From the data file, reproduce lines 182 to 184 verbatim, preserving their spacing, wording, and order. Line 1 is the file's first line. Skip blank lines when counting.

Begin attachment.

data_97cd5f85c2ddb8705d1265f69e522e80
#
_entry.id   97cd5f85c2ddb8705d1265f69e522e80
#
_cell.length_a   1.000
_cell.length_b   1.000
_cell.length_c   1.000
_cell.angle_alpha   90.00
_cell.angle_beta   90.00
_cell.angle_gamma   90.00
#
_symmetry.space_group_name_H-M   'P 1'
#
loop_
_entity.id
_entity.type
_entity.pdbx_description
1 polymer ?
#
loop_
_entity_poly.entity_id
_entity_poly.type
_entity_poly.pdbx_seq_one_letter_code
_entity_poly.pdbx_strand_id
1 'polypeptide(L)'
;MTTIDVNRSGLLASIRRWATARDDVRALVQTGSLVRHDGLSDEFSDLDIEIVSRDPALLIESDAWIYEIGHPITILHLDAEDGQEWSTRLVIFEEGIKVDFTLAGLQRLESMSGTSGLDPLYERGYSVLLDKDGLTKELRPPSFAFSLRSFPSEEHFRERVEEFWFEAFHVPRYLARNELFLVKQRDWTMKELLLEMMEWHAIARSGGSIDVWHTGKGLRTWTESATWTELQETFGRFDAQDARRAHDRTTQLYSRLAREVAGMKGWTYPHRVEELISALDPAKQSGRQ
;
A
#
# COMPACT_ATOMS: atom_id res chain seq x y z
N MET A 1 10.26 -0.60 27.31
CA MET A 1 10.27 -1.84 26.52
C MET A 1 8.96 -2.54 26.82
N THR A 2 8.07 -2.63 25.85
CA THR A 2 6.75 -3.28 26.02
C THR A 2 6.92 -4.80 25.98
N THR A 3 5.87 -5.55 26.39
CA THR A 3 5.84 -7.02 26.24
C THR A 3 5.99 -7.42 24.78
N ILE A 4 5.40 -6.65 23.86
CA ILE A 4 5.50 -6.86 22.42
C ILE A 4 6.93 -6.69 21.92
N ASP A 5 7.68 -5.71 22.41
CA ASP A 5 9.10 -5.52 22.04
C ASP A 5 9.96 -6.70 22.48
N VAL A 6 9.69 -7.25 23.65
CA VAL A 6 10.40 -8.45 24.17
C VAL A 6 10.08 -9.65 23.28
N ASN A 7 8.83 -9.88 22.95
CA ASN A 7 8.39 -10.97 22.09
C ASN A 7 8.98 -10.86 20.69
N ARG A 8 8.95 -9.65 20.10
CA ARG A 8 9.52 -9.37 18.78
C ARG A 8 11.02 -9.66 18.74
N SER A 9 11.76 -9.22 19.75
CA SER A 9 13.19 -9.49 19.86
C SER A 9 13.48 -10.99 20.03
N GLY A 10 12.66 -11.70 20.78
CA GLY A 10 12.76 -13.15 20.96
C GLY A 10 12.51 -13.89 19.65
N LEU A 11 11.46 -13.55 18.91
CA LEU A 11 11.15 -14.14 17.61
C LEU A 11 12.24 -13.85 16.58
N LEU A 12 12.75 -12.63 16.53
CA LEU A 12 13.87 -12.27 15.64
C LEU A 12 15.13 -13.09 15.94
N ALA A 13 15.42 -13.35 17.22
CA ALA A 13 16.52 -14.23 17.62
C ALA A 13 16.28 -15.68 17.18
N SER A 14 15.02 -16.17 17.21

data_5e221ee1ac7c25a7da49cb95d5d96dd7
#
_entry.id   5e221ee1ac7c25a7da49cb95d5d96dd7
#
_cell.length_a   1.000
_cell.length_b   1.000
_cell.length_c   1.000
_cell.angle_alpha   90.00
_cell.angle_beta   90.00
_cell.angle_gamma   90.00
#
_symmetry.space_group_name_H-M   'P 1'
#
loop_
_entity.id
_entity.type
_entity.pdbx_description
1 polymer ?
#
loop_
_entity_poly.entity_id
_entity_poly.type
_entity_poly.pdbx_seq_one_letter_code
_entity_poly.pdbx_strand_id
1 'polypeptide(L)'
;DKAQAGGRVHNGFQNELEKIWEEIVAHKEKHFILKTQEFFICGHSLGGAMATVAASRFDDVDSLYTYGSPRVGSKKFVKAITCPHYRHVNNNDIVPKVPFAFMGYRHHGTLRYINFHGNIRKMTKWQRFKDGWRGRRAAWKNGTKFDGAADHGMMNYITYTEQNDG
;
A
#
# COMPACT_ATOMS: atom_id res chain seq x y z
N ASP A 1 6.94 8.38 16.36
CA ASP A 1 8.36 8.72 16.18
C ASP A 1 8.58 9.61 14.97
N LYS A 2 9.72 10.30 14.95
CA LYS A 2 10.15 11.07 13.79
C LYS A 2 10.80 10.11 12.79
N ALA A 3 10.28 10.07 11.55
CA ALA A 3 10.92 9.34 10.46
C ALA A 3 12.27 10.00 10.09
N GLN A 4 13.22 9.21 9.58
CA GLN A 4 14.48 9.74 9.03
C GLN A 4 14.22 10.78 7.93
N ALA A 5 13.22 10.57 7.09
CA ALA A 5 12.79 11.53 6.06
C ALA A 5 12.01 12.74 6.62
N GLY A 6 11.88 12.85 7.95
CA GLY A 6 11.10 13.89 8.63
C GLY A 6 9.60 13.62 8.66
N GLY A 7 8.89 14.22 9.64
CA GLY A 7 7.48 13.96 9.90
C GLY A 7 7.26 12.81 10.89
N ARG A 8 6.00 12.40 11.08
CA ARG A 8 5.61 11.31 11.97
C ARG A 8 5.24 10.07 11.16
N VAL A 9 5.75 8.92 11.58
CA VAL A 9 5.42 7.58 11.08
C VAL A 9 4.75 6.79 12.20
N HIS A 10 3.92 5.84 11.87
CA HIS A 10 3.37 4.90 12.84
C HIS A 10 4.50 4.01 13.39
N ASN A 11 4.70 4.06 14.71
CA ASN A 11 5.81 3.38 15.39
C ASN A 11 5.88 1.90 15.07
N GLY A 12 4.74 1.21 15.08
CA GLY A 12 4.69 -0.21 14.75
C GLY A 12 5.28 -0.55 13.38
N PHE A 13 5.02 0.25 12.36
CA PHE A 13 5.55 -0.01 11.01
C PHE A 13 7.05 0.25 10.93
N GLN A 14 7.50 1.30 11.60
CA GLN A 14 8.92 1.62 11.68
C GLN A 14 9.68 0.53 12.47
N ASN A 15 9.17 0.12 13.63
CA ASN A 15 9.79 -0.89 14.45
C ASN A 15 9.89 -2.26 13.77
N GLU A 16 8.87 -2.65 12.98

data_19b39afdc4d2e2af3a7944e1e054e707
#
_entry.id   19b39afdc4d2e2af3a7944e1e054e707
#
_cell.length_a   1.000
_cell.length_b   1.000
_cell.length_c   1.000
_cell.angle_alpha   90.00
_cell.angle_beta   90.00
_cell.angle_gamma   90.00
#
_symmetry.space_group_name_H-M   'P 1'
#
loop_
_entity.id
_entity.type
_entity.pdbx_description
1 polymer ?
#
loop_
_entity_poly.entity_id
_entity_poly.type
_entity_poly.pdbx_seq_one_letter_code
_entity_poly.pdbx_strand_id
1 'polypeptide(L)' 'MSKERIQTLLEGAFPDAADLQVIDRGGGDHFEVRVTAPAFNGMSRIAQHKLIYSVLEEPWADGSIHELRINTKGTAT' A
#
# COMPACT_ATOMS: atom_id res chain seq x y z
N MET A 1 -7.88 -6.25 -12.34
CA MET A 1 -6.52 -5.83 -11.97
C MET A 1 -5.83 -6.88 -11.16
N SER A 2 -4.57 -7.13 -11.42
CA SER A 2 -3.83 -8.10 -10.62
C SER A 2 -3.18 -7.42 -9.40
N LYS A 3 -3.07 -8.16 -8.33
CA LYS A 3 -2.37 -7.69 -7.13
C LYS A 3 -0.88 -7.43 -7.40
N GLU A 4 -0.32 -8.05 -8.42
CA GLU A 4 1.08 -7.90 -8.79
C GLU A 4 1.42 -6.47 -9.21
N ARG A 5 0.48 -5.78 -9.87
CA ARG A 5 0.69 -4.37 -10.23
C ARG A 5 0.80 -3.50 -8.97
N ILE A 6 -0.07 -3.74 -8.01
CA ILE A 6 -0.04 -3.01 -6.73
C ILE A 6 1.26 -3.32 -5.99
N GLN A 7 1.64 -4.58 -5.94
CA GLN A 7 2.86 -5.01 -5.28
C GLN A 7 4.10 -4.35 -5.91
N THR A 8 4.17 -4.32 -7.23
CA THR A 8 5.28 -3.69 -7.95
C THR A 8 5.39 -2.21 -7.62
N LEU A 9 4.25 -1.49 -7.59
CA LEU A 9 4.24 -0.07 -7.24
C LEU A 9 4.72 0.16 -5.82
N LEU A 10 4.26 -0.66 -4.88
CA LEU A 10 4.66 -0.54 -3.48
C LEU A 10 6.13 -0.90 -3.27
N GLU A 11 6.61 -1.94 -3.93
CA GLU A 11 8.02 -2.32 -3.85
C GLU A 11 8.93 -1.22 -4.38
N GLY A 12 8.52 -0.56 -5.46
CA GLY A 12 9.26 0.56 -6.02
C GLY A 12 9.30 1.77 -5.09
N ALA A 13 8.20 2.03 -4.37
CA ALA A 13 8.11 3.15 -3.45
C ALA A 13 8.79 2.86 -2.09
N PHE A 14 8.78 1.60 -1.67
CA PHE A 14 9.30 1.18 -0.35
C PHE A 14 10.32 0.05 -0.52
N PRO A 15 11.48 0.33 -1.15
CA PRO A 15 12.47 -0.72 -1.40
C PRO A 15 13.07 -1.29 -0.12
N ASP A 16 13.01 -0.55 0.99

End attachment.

C LYS A 3 -0.88 -7.43 -7.40
N GLU A 4 -0.32 -8.05 -8.42
CA GLU A 4 1.08 -7.90 -8.79